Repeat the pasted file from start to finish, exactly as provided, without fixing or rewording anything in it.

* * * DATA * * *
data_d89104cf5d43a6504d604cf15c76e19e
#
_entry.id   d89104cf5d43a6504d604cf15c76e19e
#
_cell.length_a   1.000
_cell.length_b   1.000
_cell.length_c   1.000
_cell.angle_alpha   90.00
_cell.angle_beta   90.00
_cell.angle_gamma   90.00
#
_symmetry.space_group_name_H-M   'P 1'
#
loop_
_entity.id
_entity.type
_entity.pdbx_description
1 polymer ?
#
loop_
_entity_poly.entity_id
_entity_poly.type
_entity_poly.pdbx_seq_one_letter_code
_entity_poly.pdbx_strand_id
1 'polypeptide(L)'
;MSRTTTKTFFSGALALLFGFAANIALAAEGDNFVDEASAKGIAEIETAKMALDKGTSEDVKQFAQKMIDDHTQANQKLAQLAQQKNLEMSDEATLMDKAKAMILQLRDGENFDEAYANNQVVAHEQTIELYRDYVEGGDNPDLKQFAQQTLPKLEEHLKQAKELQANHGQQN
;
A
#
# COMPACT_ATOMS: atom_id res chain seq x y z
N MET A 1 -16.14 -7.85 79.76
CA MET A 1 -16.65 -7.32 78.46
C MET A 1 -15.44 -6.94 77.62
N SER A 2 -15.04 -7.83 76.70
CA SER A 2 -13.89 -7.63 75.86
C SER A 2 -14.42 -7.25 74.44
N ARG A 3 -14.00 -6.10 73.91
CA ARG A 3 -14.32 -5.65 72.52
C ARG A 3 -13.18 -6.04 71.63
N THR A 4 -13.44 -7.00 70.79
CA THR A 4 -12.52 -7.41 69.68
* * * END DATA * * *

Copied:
data_d89104cf5d43a6504d604cf15c76e19e
#
_entry.id   d89104cf5d43a6504d604cf15c76e19e
#
_cell.length_a   1.000
_cell.length_b   1.000
_cell.length_c   1.000
_cell.angle_alpha   90.00
_cell.angle_beta   90.00
_cell.angle_gamma   90.00
#
_symmetry.space_group_name_H-M   'P 1'
#
loop_
_entity.id
_entity.type
_entity.pdbx_description
1 polymer ?
#
loop_
_entity_poly.entity_id
_entity_poly.type
_entity_poly.pdbx_seq_one_letter_code
_entity_poly.pdbx_strand_id
1 'polypeptide(L)'
;MSRTTTKTFFSGALALLFGFAANIALAAEGDNFVDEASAKGIAEIETAKMALDKGTSEDVKQFAQKMIDDHTQANQKLAQLAQQKNLEMSDEATLMDKAKAMILQLRDGENFDEAYANNQVVAHEQTIELYRDYVEGGDNPDLKQFAQQTLPKLEEHLKQAKELQANHGQQN
;
A
#
# COMPACT_ATOMS: atom_id res chain seq x y z
N MET A 1 -16.14 -7.85 79.76
CA MET A 1 -16.65 -7.32 78.46
C MET A 1 -15.44 -6.94 77.62
N SER A 2 -15.04 -7.83 76.70
CA SER A 2 -13.89 -7.63 75.86
C SER A 2 -14.42 -7.25 74.44
N ARG A 3 -14.00 -6.10 73.91
CA ARG A 3 -14.32 -5.65 72.52
C ARG A 3 -13.18 -6.04 71.63
N THR A 4 -13.44 -7.00 70.79
CA THR A 4 -12.52 -7.41 69.68